…or practice until you move past them.

You need to sketch, thumbnail and make comps over and over and over again until you get it right.

Through practice, you calibrate your drawing hand to the creative vision in your mind.

If you fall during the performance, you’ll break the spell.

And that fall, my friend, will not help your career.

“Painting” starts with “pain” but it doesn’t have to end that way.
-Tweet This Quote

No Pain, No Painting:

'Ballet Dancers Before The Rehearsal' by Edgar Degas

‘Ballet Dancers Before The Rehearsal’ by Edgar Degas

The Dancer’s pain is immediate and physical.

The Dancer has to rehearse because she might literally limp home bloody if she doesn’t.

The Illustrator knows she should be rehearsing but because she’s not risking a bloody face or a broken tailbone, she skips rehearsal, opens Photoshop and leaps right into the performance.

It’s ironic that she thinks she’s avoiding pain.

She tells herself that she can plan and paint at the same time.

Yet she keeps falling during the performance. …the same way every time.

The truth is, she’s afraid of the pencil’s brutal honesty.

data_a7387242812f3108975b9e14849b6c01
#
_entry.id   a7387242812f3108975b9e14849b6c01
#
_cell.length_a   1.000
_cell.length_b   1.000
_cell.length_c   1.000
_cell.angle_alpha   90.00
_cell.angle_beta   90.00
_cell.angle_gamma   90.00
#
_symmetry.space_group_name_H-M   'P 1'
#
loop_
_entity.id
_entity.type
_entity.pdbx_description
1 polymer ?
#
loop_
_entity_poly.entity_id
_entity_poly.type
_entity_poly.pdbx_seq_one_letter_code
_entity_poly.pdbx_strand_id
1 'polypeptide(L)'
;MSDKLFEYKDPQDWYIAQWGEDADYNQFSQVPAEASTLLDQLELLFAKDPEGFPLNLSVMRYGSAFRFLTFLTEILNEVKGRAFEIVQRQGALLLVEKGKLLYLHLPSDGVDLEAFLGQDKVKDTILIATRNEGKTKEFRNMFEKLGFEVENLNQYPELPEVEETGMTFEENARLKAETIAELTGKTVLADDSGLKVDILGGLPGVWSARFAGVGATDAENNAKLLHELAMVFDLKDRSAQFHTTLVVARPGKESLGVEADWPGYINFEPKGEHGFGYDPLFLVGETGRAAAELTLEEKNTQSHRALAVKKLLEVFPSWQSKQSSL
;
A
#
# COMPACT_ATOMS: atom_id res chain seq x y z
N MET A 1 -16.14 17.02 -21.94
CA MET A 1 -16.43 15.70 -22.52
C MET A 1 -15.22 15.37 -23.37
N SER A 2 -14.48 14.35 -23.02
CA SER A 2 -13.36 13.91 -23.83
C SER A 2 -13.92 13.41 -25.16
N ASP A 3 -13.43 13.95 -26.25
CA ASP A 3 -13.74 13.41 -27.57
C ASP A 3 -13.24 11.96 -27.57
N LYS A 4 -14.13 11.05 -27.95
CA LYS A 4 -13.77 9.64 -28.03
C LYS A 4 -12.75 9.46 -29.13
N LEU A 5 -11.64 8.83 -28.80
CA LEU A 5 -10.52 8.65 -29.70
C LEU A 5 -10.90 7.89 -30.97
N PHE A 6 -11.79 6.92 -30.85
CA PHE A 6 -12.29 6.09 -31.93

She’s afraid of falling.

And she thinks that Photoshop will always be there to catch her.

It’s completely natural to be afraid of falling.

It’s completely natural to want to avoid pain.

But the truth is, whether you’re a dancer or an illustrator, pain is inevitable.

No Jobs And No Fans.

In this culture of Digital Painting, Ctrl+Z  and Speedpainting it’s tempting to just leap into every painting with no rehearsal.

But would you advise a dancer to just leap into every performance with no rehearsal?!

Of course not!

Whether by injury or embarrassment, it could mean the end of her dance career!

Just like the dancers, you can practice at the pain points on your own terms, during rehearsal, where you plan to fall…

…or you can fall during the performance in front of an audience which will cost you jobs and fans.

If you struggle with the planning stage (as most artists do) then subscribe to my FREE Email Mini-Course called The Key To Great Paintings then listen to this podcast episode: Improve Your Art Before You Start.

Now go get a pencil.

You’re late for rehearsal.

Comment & Share:

Tell me about a painful experience you had as a concept artist/ illustrator that ended up improving your art in a big way…

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{ 87 comments… read them below or add one }

María Paiz